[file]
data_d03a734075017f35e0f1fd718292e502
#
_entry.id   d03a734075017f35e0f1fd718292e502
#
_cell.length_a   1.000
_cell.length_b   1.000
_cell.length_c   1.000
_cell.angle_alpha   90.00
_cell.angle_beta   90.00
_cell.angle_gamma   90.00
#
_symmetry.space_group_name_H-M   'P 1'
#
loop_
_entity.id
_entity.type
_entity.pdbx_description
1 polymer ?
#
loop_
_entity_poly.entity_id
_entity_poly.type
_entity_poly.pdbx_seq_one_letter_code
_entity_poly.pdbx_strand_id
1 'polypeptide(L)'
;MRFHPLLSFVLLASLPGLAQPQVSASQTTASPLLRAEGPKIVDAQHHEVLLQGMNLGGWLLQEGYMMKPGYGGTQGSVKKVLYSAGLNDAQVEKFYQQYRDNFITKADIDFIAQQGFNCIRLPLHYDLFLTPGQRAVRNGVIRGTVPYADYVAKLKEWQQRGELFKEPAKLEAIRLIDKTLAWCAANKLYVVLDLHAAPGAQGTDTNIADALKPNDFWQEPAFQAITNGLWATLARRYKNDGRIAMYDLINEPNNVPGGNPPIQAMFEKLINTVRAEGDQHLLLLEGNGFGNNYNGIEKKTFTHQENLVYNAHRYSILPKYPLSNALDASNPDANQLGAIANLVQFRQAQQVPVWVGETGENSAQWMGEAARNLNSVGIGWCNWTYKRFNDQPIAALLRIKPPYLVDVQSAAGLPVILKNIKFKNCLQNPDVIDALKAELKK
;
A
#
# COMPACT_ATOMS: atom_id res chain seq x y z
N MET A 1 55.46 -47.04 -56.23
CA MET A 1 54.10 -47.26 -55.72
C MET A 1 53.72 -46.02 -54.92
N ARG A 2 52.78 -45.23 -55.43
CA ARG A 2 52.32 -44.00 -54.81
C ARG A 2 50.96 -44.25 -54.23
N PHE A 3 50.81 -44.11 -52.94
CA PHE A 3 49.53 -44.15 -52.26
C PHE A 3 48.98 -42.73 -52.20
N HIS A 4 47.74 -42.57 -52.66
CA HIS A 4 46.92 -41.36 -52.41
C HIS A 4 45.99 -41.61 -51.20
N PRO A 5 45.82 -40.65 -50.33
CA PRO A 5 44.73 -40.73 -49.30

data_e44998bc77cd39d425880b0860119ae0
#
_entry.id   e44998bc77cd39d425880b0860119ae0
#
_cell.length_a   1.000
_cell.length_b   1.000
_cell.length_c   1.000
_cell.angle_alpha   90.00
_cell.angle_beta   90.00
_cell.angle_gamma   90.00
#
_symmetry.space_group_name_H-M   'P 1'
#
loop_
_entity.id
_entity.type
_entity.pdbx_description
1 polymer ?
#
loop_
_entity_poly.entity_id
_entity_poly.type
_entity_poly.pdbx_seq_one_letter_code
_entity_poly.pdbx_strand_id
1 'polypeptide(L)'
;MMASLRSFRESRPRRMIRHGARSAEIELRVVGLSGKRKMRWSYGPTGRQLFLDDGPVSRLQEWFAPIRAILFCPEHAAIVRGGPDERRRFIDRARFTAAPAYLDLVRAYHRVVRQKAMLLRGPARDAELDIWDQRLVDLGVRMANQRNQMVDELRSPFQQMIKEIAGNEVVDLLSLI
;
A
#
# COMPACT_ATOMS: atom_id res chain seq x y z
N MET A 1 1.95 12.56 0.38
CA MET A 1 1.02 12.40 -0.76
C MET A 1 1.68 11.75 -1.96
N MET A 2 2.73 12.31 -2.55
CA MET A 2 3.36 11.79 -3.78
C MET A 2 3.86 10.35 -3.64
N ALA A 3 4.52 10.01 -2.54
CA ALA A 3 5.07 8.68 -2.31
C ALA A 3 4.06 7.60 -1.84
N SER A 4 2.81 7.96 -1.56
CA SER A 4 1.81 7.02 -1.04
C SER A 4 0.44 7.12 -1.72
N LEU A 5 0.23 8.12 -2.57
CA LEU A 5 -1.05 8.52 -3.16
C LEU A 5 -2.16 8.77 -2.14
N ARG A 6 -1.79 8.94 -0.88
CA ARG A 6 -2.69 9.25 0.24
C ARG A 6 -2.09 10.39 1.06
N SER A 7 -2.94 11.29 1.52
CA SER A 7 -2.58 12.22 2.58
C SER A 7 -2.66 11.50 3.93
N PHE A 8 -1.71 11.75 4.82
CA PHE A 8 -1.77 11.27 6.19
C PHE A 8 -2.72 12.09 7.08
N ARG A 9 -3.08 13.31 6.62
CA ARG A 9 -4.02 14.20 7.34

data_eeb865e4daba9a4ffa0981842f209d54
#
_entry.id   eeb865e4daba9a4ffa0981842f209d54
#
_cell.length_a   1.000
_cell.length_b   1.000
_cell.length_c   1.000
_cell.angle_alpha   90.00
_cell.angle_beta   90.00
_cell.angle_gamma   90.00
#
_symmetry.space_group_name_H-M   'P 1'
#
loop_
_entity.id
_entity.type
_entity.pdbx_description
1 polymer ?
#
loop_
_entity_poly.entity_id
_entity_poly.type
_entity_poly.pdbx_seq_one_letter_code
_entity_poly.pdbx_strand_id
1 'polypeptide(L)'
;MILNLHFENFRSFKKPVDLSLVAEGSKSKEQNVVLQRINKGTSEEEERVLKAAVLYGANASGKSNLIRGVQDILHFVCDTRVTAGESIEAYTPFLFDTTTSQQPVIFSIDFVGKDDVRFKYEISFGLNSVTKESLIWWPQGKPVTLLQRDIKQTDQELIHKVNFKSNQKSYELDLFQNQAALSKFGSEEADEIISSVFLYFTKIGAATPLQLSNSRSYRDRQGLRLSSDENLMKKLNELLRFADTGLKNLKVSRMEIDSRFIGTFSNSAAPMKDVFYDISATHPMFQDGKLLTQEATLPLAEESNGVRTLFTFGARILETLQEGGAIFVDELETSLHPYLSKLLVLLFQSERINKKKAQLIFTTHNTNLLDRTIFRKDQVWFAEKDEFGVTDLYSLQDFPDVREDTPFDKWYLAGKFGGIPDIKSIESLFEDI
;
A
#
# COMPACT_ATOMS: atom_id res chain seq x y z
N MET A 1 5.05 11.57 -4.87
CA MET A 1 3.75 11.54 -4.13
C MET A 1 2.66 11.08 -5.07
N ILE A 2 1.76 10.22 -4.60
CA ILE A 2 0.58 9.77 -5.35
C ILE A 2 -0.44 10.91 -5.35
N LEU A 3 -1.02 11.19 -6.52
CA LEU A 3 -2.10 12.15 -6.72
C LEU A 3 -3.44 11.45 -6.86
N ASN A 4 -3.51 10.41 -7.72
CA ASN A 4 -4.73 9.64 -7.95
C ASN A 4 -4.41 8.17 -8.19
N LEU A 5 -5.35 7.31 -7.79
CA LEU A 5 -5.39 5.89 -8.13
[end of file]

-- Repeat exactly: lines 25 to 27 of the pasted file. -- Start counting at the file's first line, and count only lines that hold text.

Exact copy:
1 'polypeptide(L)'
;MRFHPLLSFVLLASLPGLAQPQVSASQTTASPLLRAEGPKIVDAQHHEVLLQGMNLGGWLLQEGYMMKPGYGGTQGSVKKVLYSAGLNDAQVEKFYQQYRDNFITKADIDFIAQQGFNCIRLPLHYDLFLTPGQRAVRNGVIRGTVPYADYVAKLKEWQQRGELFKEPAKLEAIRLIDKTLAWCAANKLYVVLDLHAAPGAQGTDTNIADALKPNDFWQEPAFQAITNGLWATLARRYKNDGRIAMYDLINEPNNVPGGNPPIQAMFEKLINTVRAEGDQHLLLLEGNGFGNNYNGIEKKTFTHQENLVYNAHRYSILPKYPLSNALDASNPDANQLGAIANLVQFRQAQQVPVWVGETGENSAQWMGEAARNLNSVGIGWCNWTYKRFNDQPIAALLRIKPPYLVDVQSAAGLPVILKNIKFKNCLQNPDVIDALKAELKK
;